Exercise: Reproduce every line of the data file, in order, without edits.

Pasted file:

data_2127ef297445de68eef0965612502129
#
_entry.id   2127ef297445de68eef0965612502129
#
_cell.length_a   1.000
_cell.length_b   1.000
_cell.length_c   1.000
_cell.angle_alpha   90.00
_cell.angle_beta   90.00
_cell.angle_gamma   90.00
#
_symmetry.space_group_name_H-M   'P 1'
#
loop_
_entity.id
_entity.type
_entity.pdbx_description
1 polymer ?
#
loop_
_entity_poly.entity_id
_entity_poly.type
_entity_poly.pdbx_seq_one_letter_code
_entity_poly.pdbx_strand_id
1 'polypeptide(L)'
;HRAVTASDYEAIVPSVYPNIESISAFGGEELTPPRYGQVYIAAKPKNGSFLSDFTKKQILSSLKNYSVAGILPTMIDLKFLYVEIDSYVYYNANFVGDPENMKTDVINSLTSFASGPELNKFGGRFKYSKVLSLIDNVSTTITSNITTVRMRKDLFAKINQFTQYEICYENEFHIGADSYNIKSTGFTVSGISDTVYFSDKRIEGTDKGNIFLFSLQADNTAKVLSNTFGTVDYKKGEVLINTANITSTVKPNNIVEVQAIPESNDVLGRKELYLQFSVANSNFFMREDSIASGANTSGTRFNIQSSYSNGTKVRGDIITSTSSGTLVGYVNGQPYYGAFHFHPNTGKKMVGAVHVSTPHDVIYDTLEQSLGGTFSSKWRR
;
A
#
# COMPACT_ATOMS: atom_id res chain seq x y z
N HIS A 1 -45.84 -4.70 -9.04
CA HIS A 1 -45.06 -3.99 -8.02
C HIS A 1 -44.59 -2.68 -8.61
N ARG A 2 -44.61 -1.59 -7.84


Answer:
data_2127ef297445de68eef0965612502129
#
_entry.id   2127ef297445de68eef0965612502129
#
_cell.length_a   1.000
_cell.length_b   1.000
_cell.length_c   1.000
_cell.angle_alpha   90.00
_cell.angle_beta   90.00
_cell.angle_gamma   90.00
#
_symmetry.space_group_name_H-M   'P 1'
#
loop_
_entity.id
_entity.type
_entity.pdbx_description
1 polymer ?
#
loop_
_entity_poly.entity_id
_entity_poly.type
_entity_poly.pdbx_seq_one_letter_code
_entity_poly.pdbx_strand_id
1 'polypeptide(L)'
;HRAVTASDYEAIVPSVYPNIESISAFGGEELTPPRYGQVYIAAKPKNGSFLSDFTKKQILSSLKNYSVAGILPTMIDLKFLYVEIDSYVYYNANFVGDPENMKTDVINSLTSFASGPELNKFGGRFKYSKVLSLIDNVSTTITSNITTVRMRKDLFAKINQFTQYEICYENEFHIGADSYNIKSTGFTVSGISDTVYFSDKRIEGTDKGNIFLFSLQADNTAKVLSNTFGTVDYKKGEVLINTANITSTVKPNNIVEVQAIPESNDVLGRKELYLQFSVANSNFFMREDSIASGANTSGTRFNIQSSYSNGTKVRGDIITSTSSGTLVGYVNGQPYYGAFHFHPNTGKKMVGAVHVSTPHDVIYDTLEQSLGGTFSSKWRR
;
A
#
# COMPACT_ATOMS: atom_id res chain seq x y z
N HIS A 1 -45.84 -4.70 -9.04
CA HIS A 1 -45.06 -3.99 -8.02
C HIS A 1 -44.59 -2.68 -8.61
N ARG A 2 -44.61 -1.59 -7.84